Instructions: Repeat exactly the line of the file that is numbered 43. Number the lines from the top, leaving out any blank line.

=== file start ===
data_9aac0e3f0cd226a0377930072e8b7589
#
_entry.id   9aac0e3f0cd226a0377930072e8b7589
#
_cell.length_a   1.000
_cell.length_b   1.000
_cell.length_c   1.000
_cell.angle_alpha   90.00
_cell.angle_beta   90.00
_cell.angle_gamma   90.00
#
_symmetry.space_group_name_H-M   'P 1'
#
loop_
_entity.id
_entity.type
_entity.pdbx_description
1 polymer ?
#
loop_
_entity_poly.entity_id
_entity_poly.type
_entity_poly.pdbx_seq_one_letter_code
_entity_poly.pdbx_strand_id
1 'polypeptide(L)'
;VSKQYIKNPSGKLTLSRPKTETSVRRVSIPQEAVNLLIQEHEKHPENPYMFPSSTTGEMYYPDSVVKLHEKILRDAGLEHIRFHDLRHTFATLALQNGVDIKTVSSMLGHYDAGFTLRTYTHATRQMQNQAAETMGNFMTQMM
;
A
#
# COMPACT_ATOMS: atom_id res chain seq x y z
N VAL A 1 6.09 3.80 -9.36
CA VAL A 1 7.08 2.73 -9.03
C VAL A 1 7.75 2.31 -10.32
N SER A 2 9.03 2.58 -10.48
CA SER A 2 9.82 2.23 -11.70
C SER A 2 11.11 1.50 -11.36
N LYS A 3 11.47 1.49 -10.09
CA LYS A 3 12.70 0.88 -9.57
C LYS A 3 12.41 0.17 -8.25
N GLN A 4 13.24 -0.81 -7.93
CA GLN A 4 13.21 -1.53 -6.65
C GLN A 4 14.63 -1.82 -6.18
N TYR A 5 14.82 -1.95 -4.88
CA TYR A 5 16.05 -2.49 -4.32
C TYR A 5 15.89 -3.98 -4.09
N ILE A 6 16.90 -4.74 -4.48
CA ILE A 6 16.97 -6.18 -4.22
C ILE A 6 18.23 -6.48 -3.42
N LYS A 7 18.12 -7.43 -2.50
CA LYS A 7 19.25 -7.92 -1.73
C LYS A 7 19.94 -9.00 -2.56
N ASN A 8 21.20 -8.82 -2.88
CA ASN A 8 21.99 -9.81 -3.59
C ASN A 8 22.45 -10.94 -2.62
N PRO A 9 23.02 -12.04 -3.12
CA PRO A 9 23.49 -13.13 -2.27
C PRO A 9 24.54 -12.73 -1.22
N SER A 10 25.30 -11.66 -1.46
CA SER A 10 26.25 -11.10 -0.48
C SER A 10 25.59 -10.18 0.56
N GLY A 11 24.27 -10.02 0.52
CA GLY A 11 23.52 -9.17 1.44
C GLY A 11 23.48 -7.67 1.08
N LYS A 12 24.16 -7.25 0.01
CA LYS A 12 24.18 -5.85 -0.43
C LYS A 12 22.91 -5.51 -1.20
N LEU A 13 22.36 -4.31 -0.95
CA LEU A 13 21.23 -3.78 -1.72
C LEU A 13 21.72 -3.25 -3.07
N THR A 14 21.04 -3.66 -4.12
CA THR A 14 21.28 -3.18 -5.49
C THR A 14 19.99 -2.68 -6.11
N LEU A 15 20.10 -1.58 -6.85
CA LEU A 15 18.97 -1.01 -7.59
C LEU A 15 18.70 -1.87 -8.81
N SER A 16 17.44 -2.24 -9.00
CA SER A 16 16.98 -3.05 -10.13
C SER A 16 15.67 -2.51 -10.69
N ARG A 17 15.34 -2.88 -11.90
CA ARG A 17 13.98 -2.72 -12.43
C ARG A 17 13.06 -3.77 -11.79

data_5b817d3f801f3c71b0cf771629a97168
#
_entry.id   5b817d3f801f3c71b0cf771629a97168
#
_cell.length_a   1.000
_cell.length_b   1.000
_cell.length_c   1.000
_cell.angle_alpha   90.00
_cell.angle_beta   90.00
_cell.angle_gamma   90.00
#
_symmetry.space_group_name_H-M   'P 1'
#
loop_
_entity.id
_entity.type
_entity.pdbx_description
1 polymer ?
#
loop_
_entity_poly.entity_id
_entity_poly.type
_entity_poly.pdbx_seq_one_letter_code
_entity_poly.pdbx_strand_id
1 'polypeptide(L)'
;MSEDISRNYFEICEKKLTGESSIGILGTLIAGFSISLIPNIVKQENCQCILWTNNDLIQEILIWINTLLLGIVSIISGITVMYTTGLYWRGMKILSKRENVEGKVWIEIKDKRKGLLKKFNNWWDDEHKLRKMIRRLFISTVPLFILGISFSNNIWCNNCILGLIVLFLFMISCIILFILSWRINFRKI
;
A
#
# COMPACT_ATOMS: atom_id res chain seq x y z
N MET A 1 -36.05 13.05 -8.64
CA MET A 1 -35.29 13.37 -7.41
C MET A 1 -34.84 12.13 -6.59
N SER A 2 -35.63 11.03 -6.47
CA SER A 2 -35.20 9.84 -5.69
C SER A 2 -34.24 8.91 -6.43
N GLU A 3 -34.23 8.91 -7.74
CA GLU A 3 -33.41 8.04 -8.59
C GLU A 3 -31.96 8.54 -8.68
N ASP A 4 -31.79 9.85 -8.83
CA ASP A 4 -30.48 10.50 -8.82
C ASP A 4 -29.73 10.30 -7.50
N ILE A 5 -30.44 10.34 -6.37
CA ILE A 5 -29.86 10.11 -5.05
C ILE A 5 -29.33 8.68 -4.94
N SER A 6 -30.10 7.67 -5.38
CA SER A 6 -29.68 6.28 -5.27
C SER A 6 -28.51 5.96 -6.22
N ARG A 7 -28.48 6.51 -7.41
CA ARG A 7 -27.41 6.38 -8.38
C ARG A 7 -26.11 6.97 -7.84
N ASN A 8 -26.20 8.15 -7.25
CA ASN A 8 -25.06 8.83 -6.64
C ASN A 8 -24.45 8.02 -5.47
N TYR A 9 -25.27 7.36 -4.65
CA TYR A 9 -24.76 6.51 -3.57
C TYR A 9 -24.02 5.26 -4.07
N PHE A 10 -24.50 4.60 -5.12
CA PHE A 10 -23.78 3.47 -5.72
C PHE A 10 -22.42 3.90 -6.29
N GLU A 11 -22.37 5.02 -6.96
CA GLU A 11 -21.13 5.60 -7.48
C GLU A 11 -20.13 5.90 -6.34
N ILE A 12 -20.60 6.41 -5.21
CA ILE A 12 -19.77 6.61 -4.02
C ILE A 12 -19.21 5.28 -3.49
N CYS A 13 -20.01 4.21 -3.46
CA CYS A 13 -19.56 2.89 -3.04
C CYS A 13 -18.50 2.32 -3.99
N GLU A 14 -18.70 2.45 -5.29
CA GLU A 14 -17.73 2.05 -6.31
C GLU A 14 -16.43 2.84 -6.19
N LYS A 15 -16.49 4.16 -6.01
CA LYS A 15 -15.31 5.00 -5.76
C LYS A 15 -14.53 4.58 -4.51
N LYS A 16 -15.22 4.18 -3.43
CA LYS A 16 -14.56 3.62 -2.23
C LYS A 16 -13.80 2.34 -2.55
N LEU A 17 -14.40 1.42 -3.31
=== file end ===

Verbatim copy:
N TYR A 5 14.82 -1.95 -4.88